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Proposed bill would protect workers who forgo flu vaccination

Special to the Legal News

Published: March 14, 2018

A bill meant to protect an individual's decision whether he should be vaccinated against the annual flu virus recently began a second round of hearings in the Ohio House of Representatives.

Filed as House Bill 193, the legislation relates directly to the decision and its impact on an employer's bottom line.

The bill would prohibit an employer from taking an adverse employment action against a person who has not been or will not be vaccinated against influenza.

"This legislation has been crafted after hearing the concerns of many Ohioans, health care professionals in particular, whose personal freedoms are being infringed upon as it relates to the ever increasing pressures and employment demands related to the influenza vaccination," Rep. Christina Hagan, R-Alliance, told members of the Health Committee. "HB 193 brings Ohio in line with 13 other states that prohibit the flu vaccine from being a mandatory term of employment."

The lawmaker was clear the legislation was neither pro-vaccine nor anti-vaccine.

Rather, the bill is about professionals maintaining their rights as individuals making their own medical decisions, specific to only the influenza vaccination.

Hagan said the issue was brought to her attention by a constituent medical professional whose relationship with an employer has been adversely affected by the individual's decision to waive flu vaccination.

"Many people, especially those who are in the business of keeping themselves and others healthy, do not want to inject strands of flu viruses into their system recognizing that the repercussions are not necessarily known nor are the positive intentions guaranteed," she said. "When this legislation was originally introduced, after the 2014-2015 flu season, the efficacy rate was at 23 percent; for populations under two and over 65 years of age the efficacy rates are even lower.

"This flu season, the efficacy rate is only 36 percent overall and more American's are finding themselves in outpatient care for influenza-like illnesses this year than in any other year."

Specifically, HB 193 would prohibit any employer, including the state and political subdivisions, from discharging without just cause, refusing to hire or from otherwise discriminating against any person with respect to hire, tenure, terms, conditions or privileges of employment on the basis that the person has not been or will not be vaccinated against influenza for any reason.

An amendment to the bill, however, would permit an employer to require an employee who has not or will not be vaccinated against influenza to comply with a reasonable alternative policy adopted by the employer to protect health and safety in the workplace.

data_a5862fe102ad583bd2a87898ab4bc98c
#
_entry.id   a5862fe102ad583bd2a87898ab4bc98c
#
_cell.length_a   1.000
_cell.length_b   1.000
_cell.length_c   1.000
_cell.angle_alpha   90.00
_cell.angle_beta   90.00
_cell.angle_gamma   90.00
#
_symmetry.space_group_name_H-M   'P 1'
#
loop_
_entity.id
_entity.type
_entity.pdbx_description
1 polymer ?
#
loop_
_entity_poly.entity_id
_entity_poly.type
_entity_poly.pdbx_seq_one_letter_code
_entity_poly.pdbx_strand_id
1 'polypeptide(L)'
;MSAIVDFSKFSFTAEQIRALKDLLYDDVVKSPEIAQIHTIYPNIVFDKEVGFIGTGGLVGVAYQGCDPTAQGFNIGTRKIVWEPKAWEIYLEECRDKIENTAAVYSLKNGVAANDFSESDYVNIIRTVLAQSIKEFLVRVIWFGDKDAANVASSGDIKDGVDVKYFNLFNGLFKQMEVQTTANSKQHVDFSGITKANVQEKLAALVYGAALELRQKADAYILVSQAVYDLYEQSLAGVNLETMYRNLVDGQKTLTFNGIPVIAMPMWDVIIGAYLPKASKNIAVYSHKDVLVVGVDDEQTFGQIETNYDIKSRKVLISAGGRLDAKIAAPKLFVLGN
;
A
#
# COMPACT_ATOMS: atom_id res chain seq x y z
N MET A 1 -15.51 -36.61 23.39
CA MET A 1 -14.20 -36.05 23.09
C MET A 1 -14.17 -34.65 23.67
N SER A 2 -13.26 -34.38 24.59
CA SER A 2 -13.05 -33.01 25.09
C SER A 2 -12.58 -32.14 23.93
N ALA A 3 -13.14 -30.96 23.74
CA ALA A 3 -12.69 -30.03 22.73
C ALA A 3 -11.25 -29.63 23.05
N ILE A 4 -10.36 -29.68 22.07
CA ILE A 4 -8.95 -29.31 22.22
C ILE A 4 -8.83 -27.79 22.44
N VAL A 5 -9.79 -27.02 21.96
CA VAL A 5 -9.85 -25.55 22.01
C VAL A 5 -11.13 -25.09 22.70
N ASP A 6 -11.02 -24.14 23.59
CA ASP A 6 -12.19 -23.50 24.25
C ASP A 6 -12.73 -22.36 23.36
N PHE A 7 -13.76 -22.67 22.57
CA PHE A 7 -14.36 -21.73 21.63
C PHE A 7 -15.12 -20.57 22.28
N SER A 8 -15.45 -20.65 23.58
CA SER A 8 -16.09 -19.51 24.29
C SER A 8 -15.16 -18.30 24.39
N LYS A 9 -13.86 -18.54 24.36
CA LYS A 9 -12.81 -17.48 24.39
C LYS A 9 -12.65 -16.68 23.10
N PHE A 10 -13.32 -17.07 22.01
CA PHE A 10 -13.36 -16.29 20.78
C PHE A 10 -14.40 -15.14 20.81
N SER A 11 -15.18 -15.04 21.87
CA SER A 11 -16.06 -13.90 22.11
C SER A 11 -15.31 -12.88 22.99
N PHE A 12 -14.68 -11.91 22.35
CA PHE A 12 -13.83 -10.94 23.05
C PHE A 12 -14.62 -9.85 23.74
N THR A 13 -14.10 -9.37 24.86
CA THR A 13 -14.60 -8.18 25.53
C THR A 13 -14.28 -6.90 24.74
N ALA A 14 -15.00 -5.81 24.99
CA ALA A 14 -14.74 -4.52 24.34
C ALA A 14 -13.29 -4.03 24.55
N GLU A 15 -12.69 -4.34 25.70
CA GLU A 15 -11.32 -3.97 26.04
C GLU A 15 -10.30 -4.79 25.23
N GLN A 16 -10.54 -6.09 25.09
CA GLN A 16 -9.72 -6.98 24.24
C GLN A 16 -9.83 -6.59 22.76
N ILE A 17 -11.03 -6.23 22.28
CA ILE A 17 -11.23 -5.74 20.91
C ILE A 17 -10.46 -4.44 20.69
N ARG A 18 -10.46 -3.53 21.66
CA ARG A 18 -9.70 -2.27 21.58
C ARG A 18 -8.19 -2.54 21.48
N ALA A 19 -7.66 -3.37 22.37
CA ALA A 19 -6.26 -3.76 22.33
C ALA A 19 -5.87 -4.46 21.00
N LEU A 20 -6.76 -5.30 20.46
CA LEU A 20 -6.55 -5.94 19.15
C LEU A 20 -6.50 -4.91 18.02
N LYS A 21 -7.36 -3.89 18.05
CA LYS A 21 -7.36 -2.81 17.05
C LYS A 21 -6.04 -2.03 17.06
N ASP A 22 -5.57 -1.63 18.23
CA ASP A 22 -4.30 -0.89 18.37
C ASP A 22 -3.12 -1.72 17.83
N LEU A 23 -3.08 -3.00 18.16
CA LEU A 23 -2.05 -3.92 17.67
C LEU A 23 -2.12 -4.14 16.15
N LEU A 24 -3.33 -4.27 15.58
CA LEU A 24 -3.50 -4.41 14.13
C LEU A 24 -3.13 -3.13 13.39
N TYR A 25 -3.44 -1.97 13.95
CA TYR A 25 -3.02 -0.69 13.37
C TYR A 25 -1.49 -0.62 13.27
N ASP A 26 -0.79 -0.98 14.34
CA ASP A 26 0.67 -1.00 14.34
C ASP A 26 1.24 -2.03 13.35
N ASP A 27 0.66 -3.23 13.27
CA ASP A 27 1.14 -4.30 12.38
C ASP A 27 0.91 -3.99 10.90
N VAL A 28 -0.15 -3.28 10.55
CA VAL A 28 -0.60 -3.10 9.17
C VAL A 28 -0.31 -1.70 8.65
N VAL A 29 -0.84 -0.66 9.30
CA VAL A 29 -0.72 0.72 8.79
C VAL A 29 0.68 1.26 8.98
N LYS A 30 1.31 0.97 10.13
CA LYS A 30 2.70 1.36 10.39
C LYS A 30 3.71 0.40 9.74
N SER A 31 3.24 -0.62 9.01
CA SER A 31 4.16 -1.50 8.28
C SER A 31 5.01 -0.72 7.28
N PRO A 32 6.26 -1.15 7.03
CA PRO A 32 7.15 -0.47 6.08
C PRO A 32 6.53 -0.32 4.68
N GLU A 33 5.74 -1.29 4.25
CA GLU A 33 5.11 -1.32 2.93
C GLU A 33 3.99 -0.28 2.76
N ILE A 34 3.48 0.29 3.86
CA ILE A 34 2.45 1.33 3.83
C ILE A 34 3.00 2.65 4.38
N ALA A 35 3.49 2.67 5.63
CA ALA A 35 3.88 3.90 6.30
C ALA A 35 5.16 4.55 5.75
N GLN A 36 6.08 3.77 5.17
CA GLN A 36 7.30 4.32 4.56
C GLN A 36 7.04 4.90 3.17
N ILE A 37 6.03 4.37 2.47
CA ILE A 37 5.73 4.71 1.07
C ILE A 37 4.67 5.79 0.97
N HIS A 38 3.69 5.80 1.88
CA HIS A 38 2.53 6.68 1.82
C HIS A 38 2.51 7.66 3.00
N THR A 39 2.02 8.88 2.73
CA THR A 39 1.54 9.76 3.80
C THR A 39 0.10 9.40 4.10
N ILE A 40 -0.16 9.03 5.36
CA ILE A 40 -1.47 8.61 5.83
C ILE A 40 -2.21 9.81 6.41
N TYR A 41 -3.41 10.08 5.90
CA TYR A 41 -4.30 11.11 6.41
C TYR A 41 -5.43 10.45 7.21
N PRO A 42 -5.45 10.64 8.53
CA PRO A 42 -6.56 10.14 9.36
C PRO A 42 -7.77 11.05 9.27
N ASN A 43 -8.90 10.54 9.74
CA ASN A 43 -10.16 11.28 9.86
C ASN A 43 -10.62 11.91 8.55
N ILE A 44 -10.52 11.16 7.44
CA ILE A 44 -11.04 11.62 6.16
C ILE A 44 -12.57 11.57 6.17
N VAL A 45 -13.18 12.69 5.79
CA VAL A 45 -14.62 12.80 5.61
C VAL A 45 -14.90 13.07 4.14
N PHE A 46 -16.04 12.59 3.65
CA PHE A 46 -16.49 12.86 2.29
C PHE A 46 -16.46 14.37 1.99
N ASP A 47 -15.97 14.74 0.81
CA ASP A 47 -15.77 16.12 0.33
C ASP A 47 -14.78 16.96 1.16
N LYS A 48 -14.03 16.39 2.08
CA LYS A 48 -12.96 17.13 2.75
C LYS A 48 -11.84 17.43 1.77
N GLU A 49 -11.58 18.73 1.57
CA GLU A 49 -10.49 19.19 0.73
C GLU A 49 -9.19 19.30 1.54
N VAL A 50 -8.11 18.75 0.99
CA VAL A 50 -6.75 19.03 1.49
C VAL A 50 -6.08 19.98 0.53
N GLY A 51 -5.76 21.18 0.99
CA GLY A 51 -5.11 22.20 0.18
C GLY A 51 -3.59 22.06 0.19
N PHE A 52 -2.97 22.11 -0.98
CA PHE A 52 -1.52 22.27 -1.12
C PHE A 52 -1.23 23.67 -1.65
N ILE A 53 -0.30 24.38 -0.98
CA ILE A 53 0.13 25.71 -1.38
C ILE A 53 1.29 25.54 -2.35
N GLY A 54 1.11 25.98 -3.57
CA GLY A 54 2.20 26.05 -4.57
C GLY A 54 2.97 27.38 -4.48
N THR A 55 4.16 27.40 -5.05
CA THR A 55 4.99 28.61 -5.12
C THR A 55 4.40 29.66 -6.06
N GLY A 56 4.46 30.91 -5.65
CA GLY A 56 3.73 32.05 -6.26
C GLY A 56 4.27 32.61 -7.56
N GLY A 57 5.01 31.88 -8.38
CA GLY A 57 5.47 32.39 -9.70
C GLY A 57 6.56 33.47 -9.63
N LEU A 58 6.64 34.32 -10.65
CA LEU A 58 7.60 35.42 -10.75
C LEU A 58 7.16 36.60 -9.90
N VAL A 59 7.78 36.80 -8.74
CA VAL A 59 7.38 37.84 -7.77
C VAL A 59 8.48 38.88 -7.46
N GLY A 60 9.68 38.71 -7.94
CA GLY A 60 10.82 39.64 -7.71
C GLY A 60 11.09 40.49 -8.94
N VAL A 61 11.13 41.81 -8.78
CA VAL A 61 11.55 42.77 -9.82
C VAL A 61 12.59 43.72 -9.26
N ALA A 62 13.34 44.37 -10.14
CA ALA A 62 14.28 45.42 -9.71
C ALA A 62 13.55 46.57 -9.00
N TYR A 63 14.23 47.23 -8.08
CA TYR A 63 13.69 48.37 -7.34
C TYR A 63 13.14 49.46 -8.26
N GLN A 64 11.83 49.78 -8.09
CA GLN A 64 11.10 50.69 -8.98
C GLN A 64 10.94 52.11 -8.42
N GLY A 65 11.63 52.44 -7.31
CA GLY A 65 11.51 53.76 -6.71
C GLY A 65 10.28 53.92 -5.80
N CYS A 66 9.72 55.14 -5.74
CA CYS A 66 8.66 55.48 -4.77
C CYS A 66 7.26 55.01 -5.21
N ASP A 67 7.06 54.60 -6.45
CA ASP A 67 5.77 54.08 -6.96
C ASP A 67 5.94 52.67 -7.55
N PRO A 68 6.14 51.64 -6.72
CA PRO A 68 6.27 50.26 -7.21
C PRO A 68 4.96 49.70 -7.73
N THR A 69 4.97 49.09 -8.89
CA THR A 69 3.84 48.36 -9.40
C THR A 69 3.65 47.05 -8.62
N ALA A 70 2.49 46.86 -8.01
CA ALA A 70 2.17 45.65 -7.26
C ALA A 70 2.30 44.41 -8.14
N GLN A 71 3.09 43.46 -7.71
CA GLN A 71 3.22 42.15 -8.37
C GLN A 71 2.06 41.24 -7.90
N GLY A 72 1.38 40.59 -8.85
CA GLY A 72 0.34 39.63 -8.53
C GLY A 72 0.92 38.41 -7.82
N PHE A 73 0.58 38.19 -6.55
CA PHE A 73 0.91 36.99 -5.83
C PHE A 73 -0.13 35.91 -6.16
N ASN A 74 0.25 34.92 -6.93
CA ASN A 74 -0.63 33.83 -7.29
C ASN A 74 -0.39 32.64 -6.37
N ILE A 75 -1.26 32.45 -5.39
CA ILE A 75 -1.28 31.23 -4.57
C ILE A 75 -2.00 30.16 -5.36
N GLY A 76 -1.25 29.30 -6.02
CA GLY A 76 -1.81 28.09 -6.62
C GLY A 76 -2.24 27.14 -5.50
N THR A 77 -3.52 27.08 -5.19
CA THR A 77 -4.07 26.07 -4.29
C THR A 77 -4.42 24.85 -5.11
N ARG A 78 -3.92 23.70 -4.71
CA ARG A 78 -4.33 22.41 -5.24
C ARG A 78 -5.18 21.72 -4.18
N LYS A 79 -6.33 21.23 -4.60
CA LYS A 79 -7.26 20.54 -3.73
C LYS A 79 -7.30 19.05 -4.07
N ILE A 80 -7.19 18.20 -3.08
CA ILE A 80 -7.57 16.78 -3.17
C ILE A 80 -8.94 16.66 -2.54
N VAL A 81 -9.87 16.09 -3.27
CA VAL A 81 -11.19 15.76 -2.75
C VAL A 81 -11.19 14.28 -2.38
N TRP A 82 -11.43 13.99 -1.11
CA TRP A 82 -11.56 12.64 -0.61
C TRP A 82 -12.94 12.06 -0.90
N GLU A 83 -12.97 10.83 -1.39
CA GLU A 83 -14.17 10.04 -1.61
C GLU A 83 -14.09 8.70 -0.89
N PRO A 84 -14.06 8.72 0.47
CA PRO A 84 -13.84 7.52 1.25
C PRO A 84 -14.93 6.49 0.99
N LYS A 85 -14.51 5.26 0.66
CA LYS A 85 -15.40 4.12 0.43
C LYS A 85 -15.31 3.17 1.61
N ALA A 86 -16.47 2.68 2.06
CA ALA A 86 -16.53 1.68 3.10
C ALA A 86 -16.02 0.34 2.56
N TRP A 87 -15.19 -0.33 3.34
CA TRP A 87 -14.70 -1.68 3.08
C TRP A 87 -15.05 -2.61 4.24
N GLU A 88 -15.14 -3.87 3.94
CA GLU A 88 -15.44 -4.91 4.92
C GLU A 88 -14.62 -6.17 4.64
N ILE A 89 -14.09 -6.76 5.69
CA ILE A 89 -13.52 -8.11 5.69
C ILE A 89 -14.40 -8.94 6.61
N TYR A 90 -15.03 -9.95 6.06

"Voluntarily agreeing to take the flu vaccine, knowing the risks and low efficacy rate is a right that should be maintained, but to mandate such a vaccine or face termination of employment is an egregious violation of personal freedom," Hagan continued. "This legislation is necessary to preserve the autonomy of the individual.

"I am both pro-business and pro individual responsibility; I understand that there are substantial pressures on these medical institutions to increase rates of influenza vaccinations in correlation with their federal reimbursements."

The federal government, however, should not be deciding for the individual what is best for their individual healthcare situation, she said.

The lawmaker attributed the exposure to possible termination to "many respected professionals" having left jobs or switch careers altogether.

Ohio Legislative Service Commission analysis noted HB 193 did not establish any penalty for an employer who violates the prohibition.

The bill expressly notes legislators' intent that the prohibition not be expanded to include vaccination against any disease or illness other than influenza until the overwhelming scientific consensus clearly indicates a present and immediate danger to members of the public who receive the vaccination, analysis detailed.

Members of the Economic Development, Commerce and Labor Committee previously reported HB 193 out of committee last fall before referral to the Health Committee.

Seven fellow House members have signed on as cosponsors of the bill, which had not been scheduled a second hearing at time of publication.

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